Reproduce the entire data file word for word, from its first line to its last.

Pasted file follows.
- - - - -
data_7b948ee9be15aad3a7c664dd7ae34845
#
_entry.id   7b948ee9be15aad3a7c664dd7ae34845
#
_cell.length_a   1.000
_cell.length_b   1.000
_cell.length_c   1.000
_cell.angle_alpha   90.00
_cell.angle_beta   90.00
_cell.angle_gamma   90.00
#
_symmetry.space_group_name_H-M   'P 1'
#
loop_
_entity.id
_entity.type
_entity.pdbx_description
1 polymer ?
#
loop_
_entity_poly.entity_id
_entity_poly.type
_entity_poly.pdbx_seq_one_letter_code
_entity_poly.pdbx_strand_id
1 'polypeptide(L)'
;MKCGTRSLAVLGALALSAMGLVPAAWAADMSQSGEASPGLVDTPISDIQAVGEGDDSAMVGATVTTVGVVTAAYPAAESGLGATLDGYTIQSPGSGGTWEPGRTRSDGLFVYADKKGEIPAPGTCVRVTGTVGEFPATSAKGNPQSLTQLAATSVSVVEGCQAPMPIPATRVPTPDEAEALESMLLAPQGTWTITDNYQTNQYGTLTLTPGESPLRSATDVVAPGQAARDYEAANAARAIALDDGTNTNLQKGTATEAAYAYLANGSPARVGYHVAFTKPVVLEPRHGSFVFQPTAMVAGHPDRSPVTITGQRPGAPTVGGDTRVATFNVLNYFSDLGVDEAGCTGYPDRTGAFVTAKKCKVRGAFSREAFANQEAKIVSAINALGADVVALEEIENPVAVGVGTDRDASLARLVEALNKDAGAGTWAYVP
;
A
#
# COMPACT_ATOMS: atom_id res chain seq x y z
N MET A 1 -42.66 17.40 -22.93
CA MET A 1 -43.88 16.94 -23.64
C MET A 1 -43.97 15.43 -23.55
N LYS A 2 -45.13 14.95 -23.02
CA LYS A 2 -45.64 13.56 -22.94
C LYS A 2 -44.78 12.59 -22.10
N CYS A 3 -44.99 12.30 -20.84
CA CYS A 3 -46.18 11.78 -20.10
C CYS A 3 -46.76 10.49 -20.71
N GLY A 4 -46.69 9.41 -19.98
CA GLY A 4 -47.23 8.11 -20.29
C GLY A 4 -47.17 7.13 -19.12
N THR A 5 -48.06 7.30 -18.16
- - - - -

data_7b948ee9be15aad3a7c664dd7ae34845
#
_entry.id   7b948ee9be15aad3a7c664dd7ae34845
#
_cell.length_a   1.000
_cell.length_b   1.000
_cell.length_c   1.000
_cell.angle_alpha   90.00
_cell.angle_beta   90.00
_cell.angle_gamma   90.00
#
_symmetry.space_group_name_H-M   'P 1'
#
loop_
_entity.id
_entity.type
_entity.pdbx_description
1 polymer ?
#
loop_
_entity_poly.entity_id
_entity_poly.type
_entity_poly.pdbx_seq_one_letter_code
_entity_poly.pdbx_strand_id
1 'polypeptide(L)'
;MKCGTRSLAVLGALALSAMGLVPAAWAADMSQSGEASPGLVDTPISDIQAVGEGDDSAMVGATVTTVGVVTAAYPAAESGLGATLDGYTIQSPGSGGTWEPGRTRSDGLFVYADKKGEIPAPGTCVRVTGTVGEFPATSAKGNPQSLTQLAATSVSVVEGCQAPMPIPATRVPTPDEAEALESMLLAPQGTWTITDNYQTNQYGTLTLTPGESPLRSATDVVAPGQAARDYEAANAARAIALDDGTNTNLQKGTATEAAYAYLANGSPARVGYHVAFTKPVVLEPRHGSFVFQPTAMVAGHPDRSPVTITGQRPGAPTVGGDTRVATFNVLNYFSDLGVDEAGCTGYPDRTGAFVTAKKCKVRGAFSREAFANQEAKIVSAINALGADVVALEEIENPVAVGVGTDRDASLARLVEALNKDAGAGTWAYVP
;
A
#
# COMPACT_ATOMS: atom_id res chain seq x y z
N MET A 1 -42.66 17.40 -22.93
CA MET A 1 -43.88 16.94 -23.64
C MET A 1 -43.97 15.43 -23.55
N LYS A 2 -45.13 14.95 -23.02
CA LYS A 2 -45.64 13.56 -22.94
C LYS A 2 -44.78 12.59 -22.10
N CYS A 3 -44.99 12.30 -20.84
CA CYS A 3 -46.18 11.78 -20.10
C CYS A 3 -46.76 10.49 -20.71
N GLY A 4 -46.69 9.41 -19.98
CA GLY A 4 -47.23 8.11 -20.29
C GLY A 4 -47.17 7.13 -19.12
N THR A 5 -48.06 7.30 -18.16